Why paying down your mortgage early is not always the best idea

Craig Sebastiano
by Craig Sebastiano May 18, 2020 / 1 Comment

No one likes being in debt. Unfortunately, it’s part and parcel of getting a mortgage, which will likely see you take on hundreds of thousands of dollars of debt. Conventional wisdom says you should pay down your mortgage as quickly as possible, to stop the interest adding up. But is that always the right decision?

Why paying off your mortgage is a good thing

Of course, getting your mortgage paid off is important. For every dollar you remain in debt, you’ll be paying more interest on top. As such, many Canadians try to pay their mortgages down as fast as possible, then focus on saving for retirement.

It’s a commendable goal, but if you’ve never sat down and figured out whether it’s the best move for you, you really should.

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Paying off your mortgage: A case study

Let’s assume you, as a first time homebuyer in Ontario, bought a $500,000 home and put 20% down. Let’s also assume you have a fixed-rate mortgage and got the best Ontario mortgage rate as of October 2018, of 3.13% on a five-year term. Ratehub.ca’s mortgage approval calculator says your monthly mortgage payment on your $400,000 mortgage will be $1,920 a month, with a 25-year amortization.

If mortgage rates are the same when you renew your mortgage each time (we know they won’t be, but for simplicity’s sake we’ll make this assumption), you’ll end up making total payments of about $576,000 ($1,920 a month x 12 months x 25 years).

We’ll also assume you’re able to save $863 a month, all of which you put into a registered account, either an RRSP or TFSA to maximize your tax savings. Let’s say these investments see a return of 7% a year. After 25 years, you’ll end up with over $675,765 in savings.

If you focus off your mortgage instead

Now let’s assume you save a little less cash, in order to pay down your mortgage faster. You do this until the mortgage is paid off in full. Instead of taking 25 years, you choose a 20-year amortization period.

In this scenario, your payments jump up to $2,240 a month. Over 20 years, you’ll make total payments of $537,600 ($2,240 a month x 12 months x 20 years) and pay about $38,400 less in interest.

For the first 20 years, you’ll only be able to save about $543 a month. But once the mortgage is paid off, you’ll be able to save $2,783 a month. After 25 years, you’ll end up with $584,670.11 in savings, assuming an annual return on investment of 7% and assuming you don’t blow the extra money in your pocket every month.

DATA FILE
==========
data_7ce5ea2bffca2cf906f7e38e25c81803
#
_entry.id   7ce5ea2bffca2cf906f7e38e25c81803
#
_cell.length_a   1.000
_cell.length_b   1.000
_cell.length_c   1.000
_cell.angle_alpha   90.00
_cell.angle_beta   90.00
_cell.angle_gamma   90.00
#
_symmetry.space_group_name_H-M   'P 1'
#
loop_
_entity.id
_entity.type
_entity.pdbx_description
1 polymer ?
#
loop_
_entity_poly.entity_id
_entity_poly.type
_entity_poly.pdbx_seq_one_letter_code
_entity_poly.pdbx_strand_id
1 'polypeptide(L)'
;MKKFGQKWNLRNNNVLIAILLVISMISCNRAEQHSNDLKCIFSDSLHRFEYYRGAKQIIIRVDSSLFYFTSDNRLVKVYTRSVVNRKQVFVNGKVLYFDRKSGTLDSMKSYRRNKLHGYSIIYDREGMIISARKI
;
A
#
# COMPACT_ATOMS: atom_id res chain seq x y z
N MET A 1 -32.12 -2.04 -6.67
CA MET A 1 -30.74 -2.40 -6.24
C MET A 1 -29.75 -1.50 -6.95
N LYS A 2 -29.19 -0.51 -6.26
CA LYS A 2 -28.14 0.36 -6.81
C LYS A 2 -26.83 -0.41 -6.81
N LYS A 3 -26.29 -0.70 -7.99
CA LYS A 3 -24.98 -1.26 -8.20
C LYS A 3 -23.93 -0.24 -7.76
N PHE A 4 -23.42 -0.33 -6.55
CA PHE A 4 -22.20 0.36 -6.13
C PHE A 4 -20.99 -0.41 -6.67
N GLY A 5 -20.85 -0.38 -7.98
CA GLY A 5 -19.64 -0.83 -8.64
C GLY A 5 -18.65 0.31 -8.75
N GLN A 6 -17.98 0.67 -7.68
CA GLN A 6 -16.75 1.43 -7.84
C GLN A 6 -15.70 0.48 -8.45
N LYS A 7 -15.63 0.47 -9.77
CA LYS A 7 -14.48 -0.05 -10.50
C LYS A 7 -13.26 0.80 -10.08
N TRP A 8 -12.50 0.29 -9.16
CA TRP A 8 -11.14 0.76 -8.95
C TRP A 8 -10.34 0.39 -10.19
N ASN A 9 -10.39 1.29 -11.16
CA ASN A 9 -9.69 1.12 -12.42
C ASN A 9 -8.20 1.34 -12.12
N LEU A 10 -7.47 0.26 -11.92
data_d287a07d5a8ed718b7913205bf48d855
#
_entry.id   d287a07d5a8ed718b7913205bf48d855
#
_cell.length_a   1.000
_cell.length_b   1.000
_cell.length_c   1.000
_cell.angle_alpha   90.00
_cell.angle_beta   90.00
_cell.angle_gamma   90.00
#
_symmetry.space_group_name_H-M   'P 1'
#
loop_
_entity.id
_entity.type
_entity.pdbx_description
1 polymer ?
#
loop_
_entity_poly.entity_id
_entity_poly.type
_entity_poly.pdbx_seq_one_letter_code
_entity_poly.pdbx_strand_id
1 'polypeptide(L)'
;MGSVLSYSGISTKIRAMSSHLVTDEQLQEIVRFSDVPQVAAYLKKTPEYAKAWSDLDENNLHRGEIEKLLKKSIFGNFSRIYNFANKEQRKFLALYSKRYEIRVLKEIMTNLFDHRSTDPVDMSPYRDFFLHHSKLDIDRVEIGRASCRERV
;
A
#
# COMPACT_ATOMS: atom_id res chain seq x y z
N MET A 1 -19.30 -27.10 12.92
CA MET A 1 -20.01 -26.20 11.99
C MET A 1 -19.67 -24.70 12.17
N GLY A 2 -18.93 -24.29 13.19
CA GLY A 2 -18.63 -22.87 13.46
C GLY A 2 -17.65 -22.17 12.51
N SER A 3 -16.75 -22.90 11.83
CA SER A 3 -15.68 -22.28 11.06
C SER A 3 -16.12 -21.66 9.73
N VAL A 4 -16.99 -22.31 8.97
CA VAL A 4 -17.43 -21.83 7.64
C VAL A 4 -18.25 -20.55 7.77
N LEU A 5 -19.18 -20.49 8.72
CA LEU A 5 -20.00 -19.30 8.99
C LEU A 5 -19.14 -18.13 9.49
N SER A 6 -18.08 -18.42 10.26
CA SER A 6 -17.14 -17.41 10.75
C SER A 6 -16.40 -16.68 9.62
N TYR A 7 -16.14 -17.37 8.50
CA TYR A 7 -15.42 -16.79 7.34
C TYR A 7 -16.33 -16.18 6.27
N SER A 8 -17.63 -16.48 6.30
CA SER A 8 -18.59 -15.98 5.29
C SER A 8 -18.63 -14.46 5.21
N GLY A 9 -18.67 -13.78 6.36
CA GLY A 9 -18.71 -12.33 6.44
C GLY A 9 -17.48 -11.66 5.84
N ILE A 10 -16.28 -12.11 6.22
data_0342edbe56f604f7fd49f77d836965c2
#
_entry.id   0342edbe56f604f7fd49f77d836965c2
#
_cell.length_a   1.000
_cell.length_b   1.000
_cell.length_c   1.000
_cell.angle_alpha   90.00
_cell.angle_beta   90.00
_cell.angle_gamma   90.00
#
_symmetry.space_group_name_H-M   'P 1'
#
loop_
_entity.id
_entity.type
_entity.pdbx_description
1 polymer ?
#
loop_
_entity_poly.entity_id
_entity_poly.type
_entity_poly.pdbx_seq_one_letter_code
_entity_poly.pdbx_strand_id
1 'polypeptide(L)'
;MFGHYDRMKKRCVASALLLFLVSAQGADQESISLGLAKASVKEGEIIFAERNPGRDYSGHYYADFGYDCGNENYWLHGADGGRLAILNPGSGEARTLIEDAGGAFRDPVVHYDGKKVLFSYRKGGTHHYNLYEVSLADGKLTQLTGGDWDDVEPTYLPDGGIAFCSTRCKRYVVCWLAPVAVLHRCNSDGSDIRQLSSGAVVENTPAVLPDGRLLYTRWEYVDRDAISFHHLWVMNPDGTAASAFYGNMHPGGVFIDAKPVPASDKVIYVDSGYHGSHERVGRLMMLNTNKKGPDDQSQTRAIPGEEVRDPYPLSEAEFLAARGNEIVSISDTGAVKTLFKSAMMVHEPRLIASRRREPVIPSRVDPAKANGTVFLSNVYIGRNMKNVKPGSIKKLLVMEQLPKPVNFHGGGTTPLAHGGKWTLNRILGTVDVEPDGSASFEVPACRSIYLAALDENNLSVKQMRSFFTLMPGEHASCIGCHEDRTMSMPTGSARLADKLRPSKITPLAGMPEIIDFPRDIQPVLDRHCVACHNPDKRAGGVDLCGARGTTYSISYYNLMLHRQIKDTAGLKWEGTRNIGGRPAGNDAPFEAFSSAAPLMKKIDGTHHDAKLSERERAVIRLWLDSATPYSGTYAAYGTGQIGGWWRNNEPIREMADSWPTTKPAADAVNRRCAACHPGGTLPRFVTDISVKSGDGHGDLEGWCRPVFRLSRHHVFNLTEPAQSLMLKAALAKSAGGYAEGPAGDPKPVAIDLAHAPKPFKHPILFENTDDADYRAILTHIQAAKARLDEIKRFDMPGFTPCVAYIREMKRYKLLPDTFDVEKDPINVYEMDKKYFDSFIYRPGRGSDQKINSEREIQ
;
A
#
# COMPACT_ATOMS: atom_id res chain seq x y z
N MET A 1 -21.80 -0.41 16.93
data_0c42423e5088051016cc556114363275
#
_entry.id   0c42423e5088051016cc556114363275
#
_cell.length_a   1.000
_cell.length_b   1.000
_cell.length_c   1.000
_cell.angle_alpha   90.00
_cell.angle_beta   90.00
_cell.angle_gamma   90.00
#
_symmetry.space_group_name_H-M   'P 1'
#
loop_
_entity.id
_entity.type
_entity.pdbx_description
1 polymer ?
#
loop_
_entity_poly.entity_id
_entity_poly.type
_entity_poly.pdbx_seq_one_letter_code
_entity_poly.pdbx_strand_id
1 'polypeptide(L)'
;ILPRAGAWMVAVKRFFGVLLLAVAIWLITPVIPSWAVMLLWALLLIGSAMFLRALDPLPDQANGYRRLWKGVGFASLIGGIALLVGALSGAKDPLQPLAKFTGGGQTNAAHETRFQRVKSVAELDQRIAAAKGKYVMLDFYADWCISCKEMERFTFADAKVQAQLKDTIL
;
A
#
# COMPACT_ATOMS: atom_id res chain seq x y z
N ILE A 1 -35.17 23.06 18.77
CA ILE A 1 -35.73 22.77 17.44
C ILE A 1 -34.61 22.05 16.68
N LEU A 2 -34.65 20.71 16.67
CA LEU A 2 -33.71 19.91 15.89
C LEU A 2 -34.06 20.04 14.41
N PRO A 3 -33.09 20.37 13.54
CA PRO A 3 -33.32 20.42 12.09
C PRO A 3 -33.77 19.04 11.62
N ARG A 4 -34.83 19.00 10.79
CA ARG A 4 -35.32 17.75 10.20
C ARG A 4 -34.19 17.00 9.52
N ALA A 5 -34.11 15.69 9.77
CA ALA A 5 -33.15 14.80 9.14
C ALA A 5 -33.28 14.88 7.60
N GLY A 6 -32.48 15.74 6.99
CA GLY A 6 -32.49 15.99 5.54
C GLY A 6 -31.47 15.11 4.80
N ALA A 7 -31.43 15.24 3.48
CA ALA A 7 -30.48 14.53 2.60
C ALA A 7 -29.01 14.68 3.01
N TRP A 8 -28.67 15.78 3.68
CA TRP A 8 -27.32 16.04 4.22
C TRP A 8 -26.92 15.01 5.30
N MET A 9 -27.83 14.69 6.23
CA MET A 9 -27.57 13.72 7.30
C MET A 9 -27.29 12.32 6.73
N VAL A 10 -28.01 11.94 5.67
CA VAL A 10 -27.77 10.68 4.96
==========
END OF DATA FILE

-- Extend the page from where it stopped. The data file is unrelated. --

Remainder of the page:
If you pay your mortgage off even faster

Say you’re not satisfied with being debt-free in 20 years. Instead, you don’t want to have a mortgage 15 years from now. Your payments jump up to $2,783 a month and you make total payments of $500,940 ($2,783 x 12 months x 15 years).

Once you’ve finished paying off your mortgage, you invest $2,783 a month every year for the next 10 years. Assuming a 7% annual rate of return, you’ll end up with $476,036.

You may have noticed you end up with a lot less saved than what you would have had you decided to save more and pay down your mortgage at a slower rate.

If you pay off your mortgage over 15 years, your total payments will be about $38,400 less than had you paid off your mortgage over 20 years. However, taking 20 years would see you have $108,633 more invested. When you save more right from the start and pay off your mortgage over 25 years, your total payments are $75,060 less and you have $199,728 more invested.

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Why paying off your mortgage faster isn’t always better

What gives? By saving and investing earlier, you can still end up with a lot more money even though you’ve put less money away. 

It’s all thanks to the power of compounding interest. In the first example, you save $863 a month for a total of $258,900 over 25 years. In the second example, you save $543 a month for 20 years and $2,783 a month for five years for a total of $297,3000. And in the third example, you save $2,783 a month for 10 years for a total of $333,960.

Because, in this example, your long term investments through your TFSA and RRSP had a higher rate of return than your mortgage, it allowed your savings to compound much faster than your debt.

For this approach to make financial sense, the key is to invest the money in a higher-risk investment, typically in a registered account, over a long period of time. For example, if you invest in a GIC with an interest rate lower than the rate on your mortgage, paying down your mortgage early will be the better option.

The bottom line

While it may make sense to pay off your mortgage early, it’s actually not always a good idea. However, it’s never a good idea to base your financial decisions on a single blog post. There are plenty of reasons you might want to pay your mortgage off faster, such as building up your home equity or reducing the risk of interest rate fluctuations.

Before you make changes to your mortgage repayment schedule, you should speak to a financial professional, like a financial advisor. If you’re considering getting a new mortgage or refinancing, be sure to speak to a mortgage broker first – consultations are free, so there’s no risk.

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This article was original written by Craig Sebastiano in October 2019, and updated by Tim Bennett in May 2020